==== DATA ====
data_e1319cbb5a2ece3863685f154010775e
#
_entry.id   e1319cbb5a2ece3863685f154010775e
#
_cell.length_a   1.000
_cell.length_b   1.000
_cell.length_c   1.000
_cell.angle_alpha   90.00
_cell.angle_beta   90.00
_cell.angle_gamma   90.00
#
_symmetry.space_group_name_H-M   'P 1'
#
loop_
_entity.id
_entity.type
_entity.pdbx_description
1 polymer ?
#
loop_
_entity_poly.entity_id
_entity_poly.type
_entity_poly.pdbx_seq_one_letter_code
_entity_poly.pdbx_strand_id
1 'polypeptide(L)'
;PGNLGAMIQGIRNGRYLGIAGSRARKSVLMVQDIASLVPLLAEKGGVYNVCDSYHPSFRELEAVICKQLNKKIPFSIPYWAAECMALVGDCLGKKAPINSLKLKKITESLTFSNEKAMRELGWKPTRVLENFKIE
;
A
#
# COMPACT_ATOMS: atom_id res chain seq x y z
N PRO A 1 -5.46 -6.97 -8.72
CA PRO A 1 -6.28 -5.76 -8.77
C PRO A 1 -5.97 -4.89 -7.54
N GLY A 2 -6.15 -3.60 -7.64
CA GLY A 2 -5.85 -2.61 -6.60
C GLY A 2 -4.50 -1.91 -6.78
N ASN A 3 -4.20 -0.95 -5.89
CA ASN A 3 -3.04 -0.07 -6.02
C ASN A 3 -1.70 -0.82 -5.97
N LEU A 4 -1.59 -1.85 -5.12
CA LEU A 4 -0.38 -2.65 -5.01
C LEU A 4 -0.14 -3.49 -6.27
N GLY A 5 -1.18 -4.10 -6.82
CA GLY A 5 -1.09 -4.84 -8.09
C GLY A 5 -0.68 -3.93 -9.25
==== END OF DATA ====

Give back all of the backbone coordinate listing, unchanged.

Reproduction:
data_e1319cbb5a2ece3863685f154010775e
#
_entry.id   e1319cbb5a2ece3863685f154010775e
#
_cell.length_a   1.000
_cell.length_b   1.000
_cell.length_c   1.000
_cell.angle_alpha   90.00
_cell.angle_beta   90.00
_cell.angle_gamma   90.00
#
_symmetry.space_group_name_H-M   'P 1'
#
loop_
_entity.id
_entity.type
_entity.pdbx_description
1 polymer ?
#
loop_
_entity_poly.entity_id
_entity_poly.type
_entity_poly.pdbx_seq_one_letter_code
_entity_poly.pdbx_strand_id
1 'polypeptide(L)'
;PGNLGAMIQGIRNGRYLGIAGSRARKSVLMVQDIASLVPLLAEKGGVYNVCDSYHPSFRELEAVICKQLNKKIPFSIPYWAAECMALVGDCLGKKAPINSLKLKKITESLTFSNEKAMRELGWKPTRVLENFKIE
;
A
#
# COMPACT_ATOMS: atom_id res chain seq x y z
N PRO A 1 -5.46 -6.97 -8.72
CA PRO A 1 -6.28 -5.76 -8.77
C PRO A 1 -5.97 -4.89 -7.54
N GLY A 2 -6.15 -3.60 -7.64
CA GLY A 2 -5.85 -2.61 -6.60
C GLY A 2 -4.50 -1.91 -6.78
N ASN A 3 -4.20 -0.95 -5.89
CA ASN A 3 -3.04 -0.07 -6.02
C ASN A 3 -1.70 -0.82 -5.97
N LEU A 4 -1.59 -1.85 -5.12
CA LEU A 4 -0.38 -2.65 -5.01
C LEU A 4 -0.14 -3.49 -6.27
N GLY A 5 -1.18 -4.10 -6.82
CA GLY A 5 -1.09 -4.84 -8.09
C GLY A 5 -0.68 -3.93 -9.25